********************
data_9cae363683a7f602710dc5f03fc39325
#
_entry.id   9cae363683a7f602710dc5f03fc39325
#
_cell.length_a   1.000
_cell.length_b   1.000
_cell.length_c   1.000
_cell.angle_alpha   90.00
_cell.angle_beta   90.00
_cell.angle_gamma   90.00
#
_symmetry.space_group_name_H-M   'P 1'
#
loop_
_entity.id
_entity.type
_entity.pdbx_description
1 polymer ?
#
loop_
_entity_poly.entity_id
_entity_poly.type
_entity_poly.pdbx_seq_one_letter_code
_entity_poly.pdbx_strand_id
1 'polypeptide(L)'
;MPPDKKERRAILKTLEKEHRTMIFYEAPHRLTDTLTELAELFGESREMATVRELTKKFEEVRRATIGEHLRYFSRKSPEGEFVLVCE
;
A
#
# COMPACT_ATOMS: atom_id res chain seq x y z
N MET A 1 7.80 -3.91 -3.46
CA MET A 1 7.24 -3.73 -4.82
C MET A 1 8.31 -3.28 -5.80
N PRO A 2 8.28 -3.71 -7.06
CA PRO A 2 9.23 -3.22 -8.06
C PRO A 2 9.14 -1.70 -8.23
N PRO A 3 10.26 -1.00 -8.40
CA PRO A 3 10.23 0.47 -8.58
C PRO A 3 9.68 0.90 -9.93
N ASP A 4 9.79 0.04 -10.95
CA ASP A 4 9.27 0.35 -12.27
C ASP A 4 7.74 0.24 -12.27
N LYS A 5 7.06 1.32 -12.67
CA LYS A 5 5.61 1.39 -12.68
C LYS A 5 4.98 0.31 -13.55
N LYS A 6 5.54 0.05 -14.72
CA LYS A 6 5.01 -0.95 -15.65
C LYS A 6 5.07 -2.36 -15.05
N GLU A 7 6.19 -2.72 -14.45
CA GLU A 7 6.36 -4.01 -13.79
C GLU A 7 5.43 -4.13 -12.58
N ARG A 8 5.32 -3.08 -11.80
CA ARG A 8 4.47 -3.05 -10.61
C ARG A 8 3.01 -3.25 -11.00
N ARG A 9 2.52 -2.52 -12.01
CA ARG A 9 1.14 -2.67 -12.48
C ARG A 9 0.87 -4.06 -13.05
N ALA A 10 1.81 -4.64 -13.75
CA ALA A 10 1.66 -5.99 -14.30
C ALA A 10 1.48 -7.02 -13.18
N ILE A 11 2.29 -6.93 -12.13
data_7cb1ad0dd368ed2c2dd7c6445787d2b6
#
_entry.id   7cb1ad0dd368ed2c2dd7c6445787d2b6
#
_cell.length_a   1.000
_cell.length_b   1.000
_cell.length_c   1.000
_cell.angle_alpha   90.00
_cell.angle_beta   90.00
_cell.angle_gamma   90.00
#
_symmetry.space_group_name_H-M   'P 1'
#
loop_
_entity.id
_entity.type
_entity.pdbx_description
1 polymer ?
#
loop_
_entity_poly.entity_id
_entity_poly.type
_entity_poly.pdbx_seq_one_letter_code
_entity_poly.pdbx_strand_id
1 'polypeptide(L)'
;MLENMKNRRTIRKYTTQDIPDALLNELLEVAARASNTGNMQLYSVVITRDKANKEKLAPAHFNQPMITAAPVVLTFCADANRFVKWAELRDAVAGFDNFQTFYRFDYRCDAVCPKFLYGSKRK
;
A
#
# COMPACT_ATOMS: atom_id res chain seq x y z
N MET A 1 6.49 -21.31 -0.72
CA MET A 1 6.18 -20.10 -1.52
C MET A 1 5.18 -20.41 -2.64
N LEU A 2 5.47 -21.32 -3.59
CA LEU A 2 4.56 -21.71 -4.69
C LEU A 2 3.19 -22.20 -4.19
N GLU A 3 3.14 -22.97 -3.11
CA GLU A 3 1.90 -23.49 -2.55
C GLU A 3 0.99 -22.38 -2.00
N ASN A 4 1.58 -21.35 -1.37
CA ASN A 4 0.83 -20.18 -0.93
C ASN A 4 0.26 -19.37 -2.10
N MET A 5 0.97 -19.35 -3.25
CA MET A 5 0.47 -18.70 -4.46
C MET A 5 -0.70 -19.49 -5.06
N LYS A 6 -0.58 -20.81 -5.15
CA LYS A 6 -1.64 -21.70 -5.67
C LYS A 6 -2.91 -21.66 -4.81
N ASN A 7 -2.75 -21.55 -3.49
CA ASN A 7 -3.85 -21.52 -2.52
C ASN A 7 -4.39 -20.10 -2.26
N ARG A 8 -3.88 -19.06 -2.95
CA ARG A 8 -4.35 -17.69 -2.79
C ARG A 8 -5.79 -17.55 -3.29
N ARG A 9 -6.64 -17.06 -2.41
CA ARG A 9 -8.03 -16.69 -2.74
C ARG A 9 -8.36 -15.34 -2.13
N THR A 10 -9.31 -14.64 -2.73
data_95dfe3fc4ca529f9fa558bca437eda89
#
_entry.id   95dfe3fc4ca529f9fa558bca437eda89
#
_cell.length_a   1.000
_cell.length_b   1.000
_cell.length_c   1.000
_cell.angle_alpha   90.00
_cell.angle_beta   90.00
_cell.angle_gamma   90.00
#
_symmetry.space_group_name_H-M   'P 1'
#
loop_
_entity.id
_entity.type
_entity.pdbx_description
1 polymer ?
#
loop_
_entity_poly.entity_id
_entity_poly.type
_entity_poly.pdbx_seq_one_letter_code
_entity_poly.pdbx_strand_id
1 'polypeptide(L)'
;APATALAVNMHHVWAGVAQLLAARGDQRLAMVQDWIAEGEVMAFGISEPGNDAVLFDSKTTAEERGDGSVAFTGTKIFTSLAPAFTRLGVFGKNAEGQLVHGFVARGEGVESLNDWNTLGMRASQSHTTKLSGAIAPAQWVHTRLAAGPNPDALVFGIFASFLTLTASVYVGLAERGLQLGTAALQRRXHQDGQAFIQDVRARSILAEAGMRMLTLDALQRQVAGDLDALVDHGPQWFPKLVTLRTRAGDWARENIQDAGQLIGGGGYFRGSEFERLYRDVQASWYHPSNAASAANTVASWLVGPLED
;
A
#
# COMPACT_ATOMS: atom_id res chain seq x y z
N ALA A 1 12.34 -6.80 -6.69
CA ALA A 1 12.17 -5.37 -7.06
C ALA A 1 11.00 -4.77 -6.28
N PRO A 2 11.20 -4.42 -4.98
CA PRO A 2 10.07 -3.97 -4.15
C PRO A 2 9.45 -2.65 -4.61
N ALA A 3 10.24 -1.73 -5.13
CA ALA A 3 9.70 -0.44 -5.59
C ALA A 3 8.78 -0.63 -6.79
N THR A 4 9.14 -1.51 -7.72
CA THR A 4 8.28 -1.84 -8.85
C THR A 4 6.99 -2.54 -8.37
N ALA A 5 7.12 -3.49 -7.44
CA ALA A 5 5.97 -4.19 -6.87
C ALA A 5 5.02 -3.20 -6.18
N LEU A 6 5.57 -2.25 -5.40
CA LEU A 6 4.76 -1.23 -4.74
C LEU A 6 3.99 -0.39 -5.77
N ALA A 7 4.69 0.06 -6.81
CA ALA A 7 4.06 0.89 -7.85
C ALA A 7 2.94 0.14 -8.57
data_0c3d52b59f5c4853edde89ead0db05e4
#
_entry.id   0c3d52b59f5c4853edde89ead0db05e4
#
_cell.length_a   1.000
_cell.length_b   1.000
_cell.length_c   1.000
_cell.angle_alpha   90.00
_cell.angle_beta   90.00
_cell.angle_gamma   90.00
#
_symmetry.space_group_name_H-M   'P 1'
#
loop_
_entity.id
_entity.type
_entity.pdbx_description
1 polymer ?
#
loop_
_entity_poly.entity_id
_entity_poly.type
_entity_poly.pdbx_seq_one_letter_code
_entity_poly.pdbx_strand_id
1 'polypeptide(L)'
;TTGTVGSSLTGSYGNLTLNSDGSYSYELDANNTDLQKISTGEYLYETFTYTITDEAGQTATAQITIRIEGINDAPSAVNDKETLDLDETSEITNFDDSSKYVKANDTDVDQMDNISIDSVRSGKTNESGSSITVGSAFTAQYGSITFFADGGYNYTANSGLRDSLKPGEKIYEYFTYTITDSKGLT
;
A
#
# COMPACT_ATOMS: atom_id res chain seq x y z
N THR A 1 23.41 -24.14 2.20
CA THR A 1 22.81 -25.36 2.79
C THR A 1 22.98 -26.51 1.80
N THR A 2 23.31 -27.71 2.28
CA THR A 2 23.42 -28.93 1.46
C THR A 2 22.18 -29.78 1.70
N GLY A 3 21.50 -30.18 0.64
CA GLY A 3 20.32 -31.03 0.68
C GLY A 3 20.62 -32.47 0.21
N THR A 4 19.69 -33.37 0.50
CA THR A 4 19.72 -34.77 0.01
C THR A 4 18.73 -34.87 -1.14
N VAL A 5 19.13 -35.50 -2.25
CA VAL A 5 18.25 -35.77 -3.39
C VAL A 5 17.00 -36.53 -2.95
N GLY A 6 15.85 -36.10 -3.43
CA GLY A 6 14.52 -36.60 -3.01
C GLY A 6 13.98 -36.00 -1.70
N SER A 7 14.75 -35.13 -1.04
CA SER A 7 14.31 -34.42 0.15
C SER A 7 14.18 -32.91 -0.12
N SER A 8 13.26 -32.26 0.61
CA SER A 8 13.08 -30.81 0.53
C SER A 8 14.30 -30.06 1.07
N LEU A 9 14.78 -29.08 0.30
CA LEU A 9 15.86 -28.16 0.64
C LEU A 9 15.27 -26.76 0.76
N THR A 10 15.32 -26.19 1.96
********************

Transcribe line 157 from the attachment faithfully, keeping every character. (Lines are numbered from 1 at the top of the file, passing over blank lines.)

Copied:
CA ALA A 3 9.70 -0.44 -5.59